One of the more difficult aspects of blogging for me has been the maintenance of Online relationships. I’ve never had much patience in dealing with problematic scenarios and my tendency has always been to find a way to distance myself from certain individuals as quickly as possible. This usually involves ceasing any and all contact both on the blog and via email. We have the potential to get so emotionally worked up and words on a screen seem like an inadequate way of addressing it so why bother. In all honesty, in five years I haven’t gotten much better at it.
It’s no secret that Kevin and I have had our share of differences over the years, and at times, they have been of a personal and vitriol nature. Both of us are guilty in this regard and I myself have fanned the flames on more than one occasion. Frankly, there are still many issues that we do not agree upon, although I believe that there are many others that we do. Regardless of our past, I vehemently agree that Kevin’s blog has made a big impact on the CW blogosphere while bringing many important issues to light, such as the Black Confederate myth. I myself have posted on this subject with the same frustration that Kevin has. In my declining health, I find myself needing less conflict in both my professional and personal life, especially conflict that serves no greater purpose. Perhaps even Kevin Levin and I can come to terms and express a mutual respect for one another. That would show everyone on all sides of the argument that the blogosphere is not only a place where historical opinions and truths can be shared with the masses, but also a domain where stubborn historians can find a way to work toward a common goal. That goal of course is the proper preservation and presentation of our Nation’s precious history. As we begin to acknowledge the Civil War’s Sesquicentennial, we must celebrate the reunification of our country. If our forefathers could find a way to come together after four years of horrific fighting, why the hell can’t we find a way to get along too…eh Kevin?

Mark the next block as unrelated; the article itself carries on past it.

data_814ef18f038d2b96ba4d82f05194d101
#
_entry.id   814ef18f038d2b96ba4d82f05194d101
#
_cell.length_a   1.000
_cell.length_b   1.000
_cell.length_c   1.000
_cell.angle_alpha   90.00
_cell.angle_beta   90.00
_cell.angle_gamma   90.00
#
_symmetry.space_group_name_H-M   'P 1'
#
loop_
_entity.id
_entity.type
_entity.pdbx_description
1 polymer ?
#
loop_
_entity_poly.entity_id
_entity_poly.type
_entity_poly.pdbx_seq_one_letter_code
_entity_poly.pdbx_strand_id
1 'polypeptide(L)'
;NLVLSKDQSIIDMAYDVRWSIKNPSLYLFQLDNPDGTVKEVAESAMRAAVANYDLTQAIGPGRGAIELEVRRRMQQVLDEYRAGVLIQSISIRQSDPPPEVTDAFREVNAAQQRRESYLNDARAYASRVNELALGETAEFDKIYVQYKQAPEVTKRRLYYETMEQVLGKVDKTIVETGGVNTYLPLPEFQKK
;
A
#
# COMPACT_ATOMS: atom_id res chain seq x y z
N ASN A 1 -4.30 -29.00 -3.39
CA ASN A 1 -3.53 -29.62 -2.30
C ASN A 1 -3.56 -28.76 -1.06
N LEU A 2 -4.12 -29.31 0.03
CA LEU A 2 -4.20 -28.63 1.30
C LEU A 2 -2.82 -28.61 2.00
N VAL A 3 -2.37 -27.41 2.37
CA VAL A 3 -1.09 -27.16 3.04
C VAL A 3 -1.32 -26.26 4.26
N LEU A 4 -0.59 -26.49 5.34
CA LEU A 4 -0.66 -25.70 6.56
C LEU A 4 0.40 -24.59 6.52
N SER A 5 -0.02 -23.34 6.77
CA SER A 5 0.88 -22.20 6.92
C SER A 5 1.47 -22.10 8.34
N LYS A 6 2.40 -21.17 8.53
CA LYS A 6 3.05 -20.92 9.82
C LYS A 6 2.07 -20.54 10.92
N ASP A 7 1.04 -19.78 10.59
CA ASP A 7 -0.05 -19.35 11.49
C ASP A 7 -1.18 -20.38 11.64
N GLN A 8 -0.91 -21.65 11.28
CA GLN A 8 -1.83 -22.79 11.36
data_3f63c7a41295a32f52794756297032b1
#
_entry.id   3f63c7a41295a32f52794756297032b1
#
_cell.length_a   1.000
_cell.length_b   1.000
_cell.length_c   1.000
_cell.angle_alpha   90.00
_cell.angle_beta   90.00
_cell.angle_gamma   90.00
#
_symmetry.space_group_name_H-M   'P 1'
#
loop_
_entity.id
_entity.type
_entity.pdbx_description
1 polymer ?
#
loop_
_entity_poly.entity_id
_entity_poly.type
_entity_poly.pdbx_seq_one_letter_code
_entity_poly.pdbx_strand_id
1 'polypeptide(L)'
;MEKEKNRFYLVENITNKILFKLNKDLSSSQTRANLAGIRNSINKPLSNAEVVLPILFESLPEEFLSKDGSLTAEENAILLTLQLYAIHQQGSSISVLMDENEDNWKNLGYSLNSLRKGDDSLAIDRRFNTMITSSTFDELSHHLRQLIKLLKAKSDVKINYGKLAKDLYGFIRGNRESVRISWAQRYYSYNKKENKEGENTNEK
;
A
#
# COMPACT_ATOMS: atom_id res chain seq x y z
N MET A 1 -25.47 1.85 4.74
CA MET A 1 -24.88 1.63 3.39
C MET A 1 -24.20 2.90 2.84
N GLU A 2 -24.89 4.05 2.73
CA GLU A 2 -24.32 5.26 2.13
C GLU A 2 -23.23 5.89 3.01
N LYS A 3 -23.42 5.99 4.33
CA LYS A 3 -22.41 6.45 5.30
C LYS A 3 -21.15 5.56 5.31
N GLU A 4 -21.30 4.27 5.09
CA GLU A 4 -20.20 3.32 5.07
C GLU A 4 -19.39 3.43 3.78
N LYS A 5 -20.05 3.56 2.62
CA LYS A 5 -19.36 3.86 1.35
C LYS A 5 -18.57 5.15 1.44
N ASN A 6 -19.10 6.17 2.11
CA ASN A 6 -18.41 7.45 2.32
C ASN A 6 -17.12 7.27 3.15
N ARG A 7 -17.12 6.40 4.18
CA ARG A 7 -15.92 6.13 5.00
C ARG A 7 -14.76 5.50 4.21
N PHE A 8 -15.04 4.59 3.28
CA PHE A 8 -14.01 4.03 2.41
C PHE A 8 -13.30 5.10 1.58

I think Michael is right. It’s time to move on and put the past behind us. More importantly, I want to wish Michael a speedy recovery. I’ve known for a few weeks that Michael’s health was in decline. This is an opportunity to break through the silliness to what matters.
YouTube is probably the most popular social networking tool currently being utilized in history classrooms across the country. The vast majority of them are simply put, horrible. They reflect very little understanding of the medium by the student as well as their teachers. In my view it’s the clearest example of what is wrong with the way history teachers utilize social media in the classroom. While there has clearly been a push to embrace these tools over the past few years, many teachers have not thought enough about how they enhance students’ understanding of the past as well as the analytical skills involved. Once in a while, however, a video stands out. In this case two students offer a visual representation of the Seven Days Battles accompanied by a little ballad. It’s clever and fun.